“To say there has been miscommunication between the many parties involved would be a gross understatement,” Averette said. “I’m hoping my appearance tonight on 48 hours’ notice will put to rest any notion of reluctance on my firm’s part to appear before you.”
He said the miscommunication included his conversation with Seifert last week. Averette said the mayor, in discussing that conversation at Monday night’s council meeting, made several statements that the accounting firm believes were incorrect.
Among other statements, the mayor said Averette told him he could answer one of Yount’s questions, and the state’s Local Government Commission would have to answer the rest. As things turned out, the auditor provided answers to all of the questions, with the help of the LGC.
Averette broke the questions into two categories, Embassy Square and responsibility. He further split Embassy Square into the overexpenditure of the Embassy development and the general fund-capital project deficit.
Yount’s questions and Averette’s answers:
2. Since there was such a material change in the fund balance, how did we get an unqualified audit?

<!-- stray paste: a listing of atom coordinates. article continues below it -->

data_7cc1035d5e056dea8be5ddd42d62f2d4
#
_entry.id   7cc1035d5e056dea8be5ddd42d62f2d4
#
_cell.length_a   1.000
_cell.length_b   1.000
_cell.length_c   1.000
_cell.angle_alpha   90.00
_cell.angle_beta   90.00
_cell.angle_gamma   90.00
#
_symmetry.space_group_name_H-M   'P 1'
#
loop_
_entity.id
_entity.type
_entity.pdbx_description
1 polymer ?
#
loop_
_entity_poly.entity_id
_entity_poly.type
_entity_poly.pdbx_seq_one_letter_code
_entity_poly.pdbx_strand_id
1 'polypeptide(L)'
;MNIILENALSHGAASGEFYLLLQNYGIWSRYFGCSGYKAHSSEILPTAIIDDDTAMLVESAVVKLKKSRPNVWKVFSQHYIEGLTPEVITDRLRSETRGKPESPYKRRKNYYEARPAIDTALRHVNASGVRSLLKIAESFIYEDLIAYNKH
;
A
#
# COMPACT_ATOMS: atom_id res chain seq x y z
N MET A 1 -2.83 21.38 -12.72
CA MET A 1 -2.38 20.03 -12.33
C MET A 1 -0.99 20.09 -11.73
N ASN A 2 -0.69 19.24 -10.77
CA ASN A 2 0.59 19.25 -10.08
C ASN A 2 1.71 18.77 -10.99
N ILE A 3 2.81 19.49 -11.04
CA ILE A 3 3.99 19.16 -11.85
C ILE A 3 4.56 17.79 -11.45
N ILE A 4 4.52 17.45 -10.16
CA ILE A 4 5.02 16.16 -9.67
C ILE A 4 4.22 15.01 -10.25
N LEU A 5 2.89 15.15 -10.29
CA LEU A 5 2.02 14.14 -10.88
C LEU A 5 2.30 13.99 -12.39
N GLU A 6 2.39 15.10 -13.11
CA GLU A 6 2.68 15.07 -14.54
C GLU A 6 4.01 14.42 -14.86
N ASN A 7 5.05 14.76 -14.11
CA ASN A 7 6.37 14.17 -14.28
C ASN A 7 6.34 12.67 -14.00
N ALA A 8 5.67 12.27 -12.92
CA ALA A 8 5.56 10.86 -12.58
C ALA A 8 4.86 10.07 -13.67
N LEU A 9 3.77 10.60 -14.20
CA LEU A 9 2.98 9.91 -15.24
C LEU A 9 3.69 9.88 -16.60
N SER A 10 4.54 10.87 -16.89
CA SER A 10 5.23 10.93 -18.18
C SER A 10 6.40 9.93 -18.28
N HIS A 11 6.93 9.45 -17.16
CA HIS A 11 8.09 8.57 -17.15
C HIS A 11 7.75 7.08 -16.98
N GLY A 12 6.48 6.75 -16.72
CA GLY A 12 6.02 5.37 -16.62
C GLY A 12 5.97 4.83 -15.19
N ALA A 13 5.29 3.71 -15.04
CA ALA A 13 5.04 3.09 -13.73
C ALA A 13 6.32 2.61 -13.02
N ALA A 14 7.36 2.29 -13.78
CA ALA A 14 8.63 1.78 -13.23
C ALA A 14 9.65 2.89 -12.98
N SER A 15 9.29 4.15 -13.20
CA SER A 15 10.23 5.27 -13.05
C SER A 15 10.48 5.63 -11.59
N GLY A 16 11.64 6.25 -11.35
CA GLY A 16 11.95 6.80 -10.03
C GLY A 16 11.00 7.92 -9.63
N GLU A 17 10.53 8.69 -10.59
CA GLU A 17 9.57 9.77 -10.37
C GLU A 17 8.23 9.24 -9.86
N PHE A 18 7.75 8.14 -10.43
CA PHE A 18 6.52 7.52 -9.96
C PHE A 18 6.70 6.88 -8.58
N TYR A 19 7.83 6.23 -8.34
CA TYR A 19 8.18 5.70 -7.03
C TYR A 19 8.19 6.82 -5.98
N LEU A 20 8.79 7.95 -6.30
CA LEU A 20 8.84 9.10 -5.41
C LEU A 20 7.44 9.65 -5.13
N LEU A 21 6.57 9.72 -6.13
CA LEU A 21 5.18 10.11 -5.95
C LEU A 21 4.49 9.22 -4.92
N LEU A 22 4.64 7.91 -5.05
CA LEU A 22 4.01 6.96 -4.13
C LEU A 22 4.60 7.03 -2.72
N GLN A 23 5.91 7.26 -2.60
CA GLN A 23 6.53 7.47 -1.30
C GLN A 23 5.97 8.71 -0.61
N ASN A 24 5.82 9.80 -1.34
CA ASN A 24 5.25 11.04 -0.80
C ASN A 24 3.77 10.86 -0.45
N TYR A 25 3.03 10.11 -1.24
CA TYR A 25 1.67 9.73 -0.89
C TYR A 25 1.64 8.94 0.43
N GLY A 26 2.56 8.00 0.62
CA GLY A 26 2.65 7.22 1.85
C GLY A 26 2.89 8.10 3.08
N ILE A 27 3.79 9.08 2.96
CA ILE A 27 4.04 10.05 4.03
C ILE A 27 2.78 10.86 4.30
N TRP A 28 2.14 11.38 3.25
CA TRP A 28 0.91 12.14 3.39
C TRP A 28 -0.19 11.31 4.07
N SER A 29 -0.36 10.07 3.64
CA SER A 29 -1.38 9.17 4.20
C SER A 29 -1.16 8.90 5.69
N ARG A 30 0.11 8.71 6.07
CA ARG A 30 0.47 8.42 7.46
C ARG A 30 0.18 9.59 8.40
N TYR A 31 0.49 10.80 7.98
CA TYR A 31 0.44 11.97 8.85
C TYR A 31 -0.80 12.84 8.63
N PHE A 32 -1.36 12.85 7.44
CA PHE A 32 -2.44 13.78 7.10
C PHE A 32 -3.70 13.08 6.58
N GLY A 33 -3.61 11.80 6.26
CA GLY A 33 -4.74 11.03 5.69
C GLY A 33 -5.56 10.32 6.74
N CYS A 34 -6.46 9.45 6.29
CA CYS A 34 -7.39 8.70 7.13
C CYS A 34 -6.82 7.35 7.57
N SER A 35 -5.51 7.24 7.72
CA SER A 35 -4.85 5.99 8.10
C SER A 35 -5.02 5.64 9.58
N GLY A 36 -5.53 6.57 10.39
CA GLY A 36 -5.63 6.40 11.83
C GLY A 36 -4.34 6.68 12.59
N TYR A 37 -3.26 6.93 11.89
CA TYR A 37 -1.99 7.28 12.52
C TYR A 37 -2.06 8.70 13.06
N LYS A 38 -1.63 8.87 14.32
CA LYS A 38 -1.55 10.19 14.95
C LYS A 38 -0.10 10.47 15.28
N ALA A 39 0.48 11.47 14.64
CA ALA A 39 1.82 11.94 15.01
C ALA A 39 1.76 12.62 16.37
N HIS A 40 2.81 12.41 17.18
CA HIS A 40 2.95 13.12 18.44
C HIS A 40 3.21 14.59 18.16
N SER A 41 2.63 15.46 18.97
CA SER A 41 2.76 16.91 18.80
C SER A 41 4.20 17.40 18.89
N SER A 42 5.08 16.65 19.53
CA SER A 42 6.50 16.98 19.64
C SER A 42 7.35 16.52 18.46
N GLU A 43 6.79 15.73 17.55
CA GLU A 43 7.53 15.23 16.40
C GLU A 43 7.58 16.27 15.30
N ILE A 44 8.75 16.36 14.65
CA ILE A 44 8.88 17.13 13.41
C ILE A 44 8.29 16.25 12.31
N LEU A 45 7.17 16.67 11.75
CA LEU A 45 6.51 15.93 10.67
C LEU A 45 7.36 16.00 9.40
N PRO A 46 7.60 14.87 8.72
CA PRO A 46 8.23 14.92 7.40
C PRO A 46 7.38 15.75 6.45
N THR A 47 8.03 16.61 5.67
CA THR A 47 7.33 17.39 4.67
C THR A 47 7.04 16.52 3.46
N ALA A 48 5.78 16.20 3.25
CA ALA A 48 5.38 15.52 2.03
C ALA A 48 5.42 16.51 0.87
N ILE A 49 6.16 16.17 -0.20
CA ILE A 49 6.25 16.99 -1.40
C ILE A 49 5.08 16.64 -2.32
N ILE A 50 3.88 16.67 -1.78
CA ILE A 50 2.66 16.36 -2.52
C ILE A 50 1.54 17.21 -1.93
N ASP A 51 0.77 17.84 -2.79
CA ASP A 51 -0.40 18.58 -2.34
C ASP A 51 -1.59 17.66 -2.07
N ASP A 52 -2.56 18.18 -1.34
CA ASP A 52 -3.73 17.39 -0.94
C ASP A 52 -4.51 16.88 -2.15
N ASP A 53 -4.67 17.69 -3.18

3. When the conference call was made to the LGC on Oct. 13, who was present and privy to the call? What amount of deficit was discussed? What proposal was made to correct the problem?
4. Please explain where in this audit we can find the figures that show the deficit created in the General Capital Project Fund and where this deficit was eliminated. Can you point out where the transfer from fund balance to CIP is and when it took place?
5. Our budget ordinance called for borrowing $900,000. Did the LGC approve or disapprove this borrowing?
9. Your audit report tells us that all disclosures necessary to enable the reader to gain the maximum understanding of the city’s financial affairs have been included. It appears to be a strange choice to put such a significant fact — the loss of all this revenue in the fund balance — on the next to last page and not even name the funds that required doing this. Please give your rationale for this.
10. As a corrective action to say only that the finance officer will be more careful in the future to ensure proper funding for all expenditures seems a little lame when we’re talking about $1.8 million. Please give your rationale for this.